Finding balance in law school is all about allowing yourself simple pleasures. I love my daily coffee at the Burge Union, my Friday night movie marathons, and the potluck dinners my friends and I host. The nicest thing I do for myself, though, is walking to and from school. Unless the weather is bad (or I oversleep my alarm), I make every effort I can to walk instead driving or taking the bus.
It helps me stretch my legs.
Honestly, I’m not a gym rat — anyone who knows me would say I’m no athlete. But walking for almost an hour every day, up and down KU’s hills with a 60-pound backpack on isn’t bad exercise. Walking gives me a good chance to maintain my KU calves without having to spare too much time going to the gym.
Walking clears my head and makes me happier.
When I walk to class, I don’t think about law school, homework or my to-do list. I don’t have to stress about traffic or worry about whether or not I need to change my oil. Instead, I get a chance to think about anything and everything I want to, to clear my head from the pressures of the day. I know this is a personal preference: Some of my friends love driving and would never give up their daily Starbucks drive-through run. But I like walking, so I go out of my way to make sure it happens regularly. The trick is to know what you like and allow yourself the time to do it.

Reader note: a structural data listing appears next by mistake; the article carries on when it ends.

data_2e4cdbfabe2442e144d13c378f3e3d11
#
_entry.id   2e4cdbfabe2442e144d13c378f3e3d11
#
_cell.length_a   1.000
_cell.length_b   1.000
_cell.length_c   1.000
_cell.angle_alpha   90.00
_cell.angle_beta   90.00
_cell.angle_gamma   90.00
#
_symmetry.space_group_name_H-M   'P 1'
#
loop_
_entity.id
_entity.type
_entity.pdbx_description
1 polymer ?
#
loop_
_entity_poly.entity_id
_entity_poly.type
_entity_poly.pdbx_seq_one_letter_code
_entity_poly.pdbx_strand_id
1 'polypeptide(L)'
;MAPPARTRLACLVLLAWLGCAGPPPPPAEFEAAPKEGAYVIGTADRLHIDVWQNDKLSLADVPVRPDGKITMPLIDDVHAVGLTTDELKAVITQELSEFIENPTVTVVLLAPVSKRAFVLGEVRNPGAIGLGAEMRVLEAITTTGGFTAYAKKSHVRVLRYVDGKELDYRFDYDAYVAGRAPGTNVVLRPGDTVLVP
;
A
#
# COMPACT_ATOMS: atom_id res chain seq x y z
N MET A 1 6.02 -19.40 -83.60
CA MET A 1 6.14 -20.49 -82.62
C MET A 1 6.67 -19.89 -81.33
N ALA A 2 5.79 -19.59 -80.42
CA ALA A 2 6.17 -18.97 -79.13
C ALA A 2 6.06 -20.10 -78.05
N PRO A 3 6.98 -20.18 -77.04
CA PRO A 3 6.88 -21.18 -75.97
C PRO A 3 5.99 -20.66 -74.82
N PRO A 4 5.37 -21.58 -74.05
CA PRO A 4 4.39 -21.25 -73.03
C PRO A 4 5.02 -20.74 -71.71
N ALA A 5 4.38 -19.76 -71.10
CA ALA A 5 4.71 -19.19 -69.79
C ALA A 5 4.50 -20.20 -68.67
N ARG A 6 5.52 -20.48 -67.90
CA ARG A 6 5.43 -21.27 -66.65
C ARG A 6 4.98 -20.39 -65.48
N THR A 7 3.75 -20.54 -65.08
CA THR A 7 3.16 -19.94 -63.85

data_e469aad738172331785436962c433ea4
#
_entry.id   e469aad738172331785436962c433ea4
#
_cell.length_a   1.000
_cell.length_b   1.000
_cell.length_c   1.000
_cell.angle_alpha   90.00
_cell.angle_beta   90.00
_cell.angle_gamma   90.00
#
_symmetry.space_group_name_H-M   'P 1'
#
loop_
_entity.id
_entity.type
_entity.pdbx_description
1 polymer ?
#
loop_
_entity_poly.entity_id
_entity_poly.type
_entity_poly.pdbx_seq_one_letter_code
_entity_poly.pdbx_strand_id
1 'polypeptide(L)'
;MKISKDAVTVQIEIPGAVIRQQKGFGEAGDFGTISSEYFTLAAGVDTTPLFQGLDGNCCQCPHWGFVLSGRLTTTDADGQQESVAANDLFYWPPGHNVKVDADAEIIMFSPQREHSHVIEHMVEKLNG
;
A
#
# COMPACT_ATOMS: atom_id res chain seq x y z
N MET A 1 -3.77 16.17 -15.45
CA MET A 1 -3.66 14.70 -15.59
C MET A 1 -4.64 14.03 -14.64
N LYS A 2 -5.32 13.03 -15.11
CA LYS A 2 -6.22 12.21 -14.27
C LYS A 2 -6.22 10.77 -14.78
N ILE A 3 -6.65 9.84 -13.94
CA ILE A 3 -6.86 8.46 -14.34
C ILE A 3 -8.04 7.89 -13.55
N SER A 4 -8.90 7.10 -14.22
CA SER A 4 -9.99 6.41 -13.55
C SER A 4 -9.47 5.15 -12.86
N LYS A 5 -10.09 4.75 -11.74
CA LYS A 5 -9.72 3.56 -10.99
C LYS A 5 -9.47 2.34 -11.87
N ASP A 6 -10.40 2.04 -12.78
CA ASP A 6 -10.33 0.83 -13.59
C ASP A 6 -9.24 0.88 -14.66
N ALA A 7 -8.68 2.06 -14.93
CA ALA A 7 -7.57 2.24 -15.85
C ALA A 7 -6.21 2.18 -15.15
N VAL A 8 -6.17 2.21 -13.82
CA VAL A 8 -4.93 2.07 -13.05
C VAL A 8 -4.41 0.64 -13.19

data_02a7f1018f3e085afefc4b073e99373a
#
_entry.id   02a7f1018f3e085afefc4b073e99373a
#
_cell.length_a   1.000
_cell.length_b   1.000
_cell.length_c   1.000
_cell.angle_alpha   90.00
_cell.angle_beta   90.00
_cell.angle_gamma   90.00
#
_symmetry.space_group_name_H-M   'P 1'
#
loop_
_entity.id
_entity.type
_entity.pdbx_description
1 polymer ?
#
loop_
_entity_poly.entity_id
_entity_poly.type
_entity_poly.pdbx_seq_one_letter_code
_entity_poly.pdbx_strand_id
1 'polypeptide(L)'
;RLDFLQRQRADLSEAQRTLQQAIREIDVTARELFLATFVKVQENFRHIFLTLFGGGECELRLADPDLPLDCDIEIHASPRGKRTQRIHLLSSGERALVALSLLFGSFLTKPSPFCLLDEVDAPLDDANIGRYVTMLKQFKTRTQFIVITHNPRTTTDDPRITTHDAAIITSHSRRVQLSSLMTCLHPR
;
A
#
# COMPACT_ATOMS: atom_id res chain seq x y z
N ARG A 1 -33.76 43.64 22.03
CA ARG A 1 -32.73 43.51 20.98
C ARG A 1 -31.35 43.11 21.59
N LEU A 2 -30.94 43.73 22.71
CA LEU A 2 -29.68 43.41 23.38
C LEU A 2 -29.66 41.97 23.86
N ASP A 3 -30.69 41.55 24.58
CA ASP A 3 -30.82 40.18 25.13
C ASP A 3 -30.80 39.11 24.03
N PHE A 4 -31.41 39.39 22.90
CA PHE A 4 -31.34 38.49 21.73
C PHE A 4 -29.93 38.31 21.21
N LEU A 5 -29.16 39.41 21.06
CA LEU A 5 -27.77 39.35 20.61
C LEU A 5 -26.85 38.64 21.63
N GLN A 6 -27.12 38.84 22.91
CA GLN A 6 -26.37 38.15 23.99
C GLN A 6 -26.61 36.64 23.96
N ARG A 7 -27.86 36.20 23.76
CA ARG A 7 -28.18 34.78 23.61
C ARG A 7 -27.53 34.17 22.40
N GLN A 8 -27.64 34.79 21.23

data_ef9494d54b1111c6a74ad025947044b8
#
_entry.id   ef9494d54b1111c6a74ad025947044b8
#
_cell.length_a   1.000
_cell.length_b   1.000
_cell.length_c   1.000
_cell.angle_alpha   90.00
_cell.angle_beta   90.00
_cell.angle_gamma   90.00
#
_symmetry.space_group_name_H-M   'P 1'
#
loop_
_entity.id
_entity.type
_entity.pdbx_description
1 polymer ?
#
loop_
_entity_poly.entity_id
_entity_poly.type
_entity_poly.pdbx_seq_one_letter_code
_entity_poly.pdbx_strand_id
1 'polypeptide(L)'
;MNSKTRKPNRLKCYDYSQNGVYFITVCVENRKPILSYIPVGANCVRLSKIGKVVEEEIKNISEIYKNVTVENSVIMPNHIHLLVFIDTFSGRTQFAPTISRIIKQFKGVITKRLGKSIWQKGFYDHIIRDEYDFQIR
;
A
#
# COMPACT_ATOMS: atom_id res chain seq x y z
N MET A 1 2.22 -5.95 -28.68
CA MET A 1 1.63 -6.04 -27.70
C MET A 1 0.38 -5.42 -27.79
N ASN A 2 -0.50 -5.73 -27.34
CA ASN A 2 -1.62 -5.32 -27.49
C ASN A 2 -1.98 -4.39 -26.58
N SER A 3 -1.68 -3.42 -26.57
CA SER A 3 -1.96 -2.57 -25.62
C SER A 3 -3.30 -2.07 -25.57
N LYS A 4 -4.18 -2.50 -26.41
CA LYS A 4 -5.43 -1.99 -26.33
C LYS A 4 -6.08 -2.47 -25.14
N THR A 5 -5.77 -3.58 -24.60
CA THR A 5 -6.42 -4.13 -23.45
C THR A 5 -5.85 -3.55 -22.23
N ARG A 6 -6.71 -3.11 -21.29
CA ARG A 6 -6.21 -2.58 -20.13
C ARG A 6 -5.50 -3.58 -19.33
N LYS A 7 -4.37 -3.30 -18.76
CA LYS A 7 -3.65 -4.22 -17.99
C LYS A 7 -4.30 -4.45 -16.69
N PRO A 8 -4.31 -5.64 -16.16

When I have a clear head, I think and reason better when I am thinking about law school.
Sometimes getting your head out of your law books is exactly what you need to solve problems and reason out theories better. A few weeks ago, I had a big assignment due in class. I’d worked late into the night and still wasn’t happy with some of the arguments I made in my paper. The day the paper was due, I walked to class and thought about the good weather and the newly-green grass. I didn’t agonize over my paper, but I was working through it in the back of my head the whole way. Getting up, smelling fresh air and moving around all helped me think more clearly than hunching over my laptop had. By the time I got to class, I had developed a much more interesting argument for my paper and I felt much better turning it in.
I’ve learned a lot this year about torts, contracts and civil procedure. As law students wind up for finals, I say: Work hard! Do good work! But allow yourself simple daily pleasures, too. You’ll be happier, and you will have the space and time to reason more clearly and study more effectively. As for me, I’ll be walking whenever there’s no snow on the ground.
— Ellen Bertels is a 1L from Wichita and a KU Law Student Ambassador.